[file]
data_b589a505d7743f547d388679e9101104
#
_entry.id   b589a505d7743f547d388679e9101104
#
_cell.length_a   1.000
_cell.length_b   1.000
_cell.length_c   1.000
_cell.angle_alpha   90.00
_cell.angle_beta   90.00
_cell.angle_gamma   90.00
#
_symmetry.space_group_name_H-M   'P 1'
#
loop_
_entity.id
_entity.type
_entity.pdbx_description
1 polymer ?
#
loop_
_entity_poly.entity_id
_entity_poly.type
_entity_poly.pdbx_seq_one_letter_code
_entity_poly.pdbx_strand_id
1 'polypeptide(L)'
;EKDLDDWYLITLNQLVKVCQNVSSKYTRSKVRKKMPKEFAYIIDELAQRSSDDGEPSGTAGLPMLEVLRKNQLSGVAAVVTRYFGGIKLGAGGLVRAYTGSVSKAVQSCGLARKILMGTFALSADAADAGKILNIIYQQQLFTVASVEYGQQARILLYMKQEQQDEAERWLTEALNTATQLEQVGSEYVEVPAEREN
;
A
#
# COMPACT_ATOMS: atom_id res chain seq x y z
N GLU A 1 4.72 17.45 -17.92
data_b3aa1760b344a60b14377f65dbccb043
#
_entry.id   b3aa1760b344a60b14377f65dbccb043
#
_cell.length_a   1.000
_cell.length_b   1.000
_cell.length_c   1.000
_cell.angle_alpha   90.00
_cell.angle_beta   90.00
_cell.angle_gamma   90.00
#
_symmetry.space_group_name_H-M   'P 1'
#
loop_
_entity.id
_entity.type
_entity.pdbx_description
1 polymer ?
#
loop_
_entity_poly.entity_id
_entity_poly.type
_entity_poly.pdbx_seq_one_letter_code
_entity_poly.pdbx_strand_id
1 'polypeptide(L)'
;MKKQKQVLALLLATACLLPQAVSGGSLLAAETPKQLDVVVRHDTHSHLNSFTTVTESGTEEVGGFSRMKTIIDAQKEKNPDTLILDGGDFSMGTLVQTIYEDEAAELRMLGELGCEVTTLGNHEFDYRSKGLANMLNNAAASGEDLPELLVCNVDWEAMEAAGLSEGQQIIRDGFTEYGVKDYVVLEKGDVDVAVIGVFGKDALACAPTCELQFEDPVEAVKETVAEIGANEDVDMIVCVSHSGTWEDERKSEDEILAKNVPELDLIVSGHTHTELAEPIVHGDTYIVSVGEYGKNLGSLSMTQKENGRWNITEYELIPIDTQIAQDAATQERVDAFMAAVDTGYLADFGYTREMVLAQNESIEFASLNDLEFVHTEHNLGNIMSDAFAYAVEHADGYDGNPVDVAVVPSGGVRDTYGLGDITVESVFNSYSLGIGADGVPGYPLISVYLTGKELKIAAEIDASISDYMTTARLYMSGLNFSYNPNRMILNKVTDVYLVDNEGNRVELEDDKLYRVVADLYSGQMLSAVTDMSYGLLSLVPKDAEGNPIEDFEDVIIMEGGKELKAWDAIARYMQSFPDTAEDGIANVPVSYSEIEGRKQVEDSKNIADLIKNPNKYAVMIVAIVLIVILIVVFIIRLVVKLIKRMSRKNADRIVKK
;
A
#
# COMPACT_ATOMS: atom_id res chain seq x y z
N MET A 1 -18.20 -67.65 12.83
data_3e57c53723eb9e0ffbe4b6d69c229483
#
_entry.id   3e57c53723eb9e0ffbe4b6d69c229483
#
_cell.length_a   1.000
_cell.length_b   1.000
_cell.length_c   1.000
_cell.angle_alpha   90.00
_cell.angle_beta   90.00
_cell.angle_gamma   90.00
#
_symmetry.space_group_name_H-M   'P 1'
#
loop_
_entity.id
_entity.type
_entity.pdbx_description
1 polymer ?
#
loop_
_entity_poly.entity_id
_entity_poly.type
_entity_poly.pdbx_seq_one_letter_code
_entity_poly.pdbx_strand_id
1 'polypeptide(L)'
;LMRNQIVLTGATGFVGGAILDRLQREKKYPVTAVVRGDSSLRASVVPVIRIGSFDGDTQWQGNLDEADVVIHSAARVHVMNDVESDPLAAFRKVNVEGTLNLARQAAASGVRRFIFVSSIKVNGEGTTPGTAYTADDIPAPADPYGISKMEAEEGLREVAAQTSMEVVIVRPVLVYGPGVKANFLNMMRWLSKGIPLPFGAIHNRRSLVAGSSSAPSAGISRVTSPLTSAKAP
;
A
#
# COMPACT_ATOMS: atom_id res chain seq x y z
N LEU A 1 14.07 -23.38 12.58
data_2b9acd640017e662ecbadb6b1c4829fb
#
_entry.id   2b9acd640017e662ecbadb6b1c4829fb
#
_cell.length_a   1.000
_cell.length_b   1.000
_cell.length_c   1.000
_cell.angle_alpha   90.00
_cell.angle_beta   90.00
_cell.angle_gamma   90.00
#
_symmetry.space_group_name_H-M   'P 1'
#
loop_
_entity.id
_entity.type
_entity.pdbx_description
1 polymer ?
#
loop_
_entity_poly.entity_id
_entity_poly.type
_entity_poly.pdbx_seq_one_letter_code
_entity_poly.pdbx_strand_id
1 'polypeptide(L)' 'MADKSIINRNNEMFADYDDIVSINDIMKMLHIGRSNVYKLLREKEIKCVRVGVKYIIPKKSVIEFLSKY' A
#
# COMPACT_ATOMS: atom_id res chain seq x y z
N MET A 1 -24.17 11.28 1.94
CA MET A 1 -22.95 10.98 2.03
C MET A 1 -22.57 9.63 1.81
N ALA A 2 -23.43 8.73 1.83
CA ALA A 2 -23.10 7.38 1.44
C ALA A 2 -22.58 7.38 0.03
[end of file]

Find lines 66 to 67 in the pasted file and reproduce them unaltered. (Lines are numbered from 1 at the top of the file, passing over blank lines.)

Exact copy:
#
_cell.length_a   1.000